DOWNTOWN LOS ANGELES - This is a strange, strange time for the police force in the city of Los Angeles.
Although the number of aggravated assaults has spiked in the last year, the overall level of crime in the city is, by historic standards, extremely low. At the same time, the antagonism associated with the regime of former Chief Daryl Gates is long gone, and it has been more than two years since the transformation started by another former chief, William Bratton, prompted the Feds to lift a consent decree.
Further, the police force has become increasingly diverse, and the makeup of officers now more closely mirrors the city they patrol. Along the same lines, the department has worked hard to partner with communities on crime prevention and other measures. Even if some distrust of the force persists, things are far better now than they were in either Bush era.
You might not realize all that given the twists and turns of recent months. Ever since the death of Ezell Ford in South Los Angeles on Aug. 11, 2014, things have been tumultuous. Although the vast majority of police-citizen interactions continue to be peachy, a Lemony Snicket-like series of unfortunate events, including some that occurred thousands of miles from the city, are starting to color the public’s view of the department.
Granted this is more of a feel thing than something tangible, but if you have spent enough time in L.A., and paid attention to civic matters instead of Miley Cyrus happenings, you get a sense of when something lives beyond a news cycle and starts to cling to the fabric of the city. This one is enduring. It’s festering.
What’s worse is that the LAPD, and some city leaders, are missing opportunities to reduce tension. With media questions and the tentacle-like reach of social media, the powers-that-be run the risk of losing control of the narrative.
The result is that the LAPD has wound up on a weird sort of precipice. The type of unrest that erupted in Baltimore and Ferguson, Mo. after the killing of African-American men by police officers isn’t likely to happen here. But if those in charge continue to botch the hands they are dealt, then anything, even the unthinkable, is possible.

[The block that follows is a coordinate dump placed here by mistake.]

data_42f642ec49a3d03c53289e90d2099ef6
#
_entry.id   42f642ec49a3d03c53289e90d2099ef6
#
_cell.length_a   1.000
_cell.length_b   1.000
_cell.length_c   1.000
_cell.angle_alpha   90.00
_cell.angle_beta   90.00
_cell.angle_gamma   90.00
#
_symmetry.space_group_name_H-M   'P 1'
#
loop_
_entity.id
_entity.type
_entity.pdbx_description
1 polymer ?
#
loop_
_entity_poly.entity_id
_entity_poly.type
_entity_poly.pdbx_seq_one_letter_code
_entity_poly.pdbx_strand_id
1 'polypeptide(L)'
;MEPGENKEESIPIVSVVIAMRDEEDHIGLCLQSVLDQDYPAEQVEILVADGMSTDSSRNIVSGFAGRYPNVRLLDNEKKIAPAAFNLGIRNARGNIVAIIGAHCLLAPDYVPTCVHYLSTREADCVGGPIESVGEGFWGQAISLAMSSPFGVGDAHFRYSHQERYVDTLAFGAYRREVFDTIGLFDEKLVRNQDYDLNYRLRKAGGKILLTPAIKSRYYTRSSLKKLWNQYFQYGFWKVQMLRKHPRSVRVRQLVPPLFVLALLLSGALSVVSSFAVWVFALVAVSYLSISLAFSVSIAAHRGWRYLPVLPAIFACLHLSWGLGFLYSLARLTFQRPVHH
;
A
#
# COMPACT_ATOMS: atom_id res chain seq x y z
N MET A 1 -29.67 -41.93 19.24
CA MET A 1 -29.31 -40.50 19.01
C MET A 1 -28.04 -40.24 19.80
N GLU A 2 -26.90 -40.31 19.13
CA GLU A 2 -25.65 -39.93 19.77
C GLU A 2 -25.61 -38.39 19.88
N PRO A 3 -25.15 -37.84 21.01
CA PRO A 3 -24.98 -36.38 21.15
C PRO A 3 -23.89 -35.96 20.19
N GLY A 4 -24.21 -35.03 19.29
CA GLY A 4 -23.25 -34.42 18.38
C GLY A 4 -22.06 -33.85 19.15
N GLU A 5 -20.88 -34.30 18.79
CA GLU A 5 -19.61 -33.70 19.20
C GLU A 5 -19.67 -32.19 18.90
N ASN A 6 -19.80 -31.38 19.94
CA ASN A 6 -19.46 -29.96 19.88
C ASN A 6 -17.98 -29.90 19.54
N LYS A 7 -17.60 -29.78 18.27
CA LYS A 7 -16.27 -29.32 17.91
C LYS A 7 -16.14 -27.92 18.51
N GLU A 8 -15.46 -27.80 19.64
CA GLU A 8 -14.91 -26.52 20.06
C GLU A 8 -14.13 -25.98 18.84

Ford, an African-American man who his family said had been diagnosed as schizophrenic, was unarmed when he was stopped by officers Sharlton Wampler and Antonio Villegas 10 months ago. A fight ensued and the officers said they opened fire after Ford tried to grab Wampler’s gun.
Problem number one is that the killing occurred. Related problems are a) that many of the questions being asked at the time were still being asked this month, and b) that some of the public feels like part of the truth is being hidden.
This is all tinged by the aforementioned national discussion of race and policing. In addition to Baltimore and Ferguson, there have been highly questionable deaths in Cleveland, South Carolina and other places. Although those incidents have nothing to do with what unfolded in South L.A., they are united in the #BlackLivesMatter hashtag and movement.
Then there is secrecy. Throughout the investigation into Ford’s death there was a move to keep certain discussions behind closed doors. While there is always a reason for such action, whether because of department policy, laws protecting police or ongoing lawsuits, it doesn’t square with what the public wants.
It all goes headfirst against the direction government is theoretically moving in. Mayor Eric Garcetti, City Controller Ron Galperin and L.A. County officials have led a 21st century charge for transparency, with a huge dump of public data onto various websites. This offers some information people care about and a lot that no one has any idea what to do with.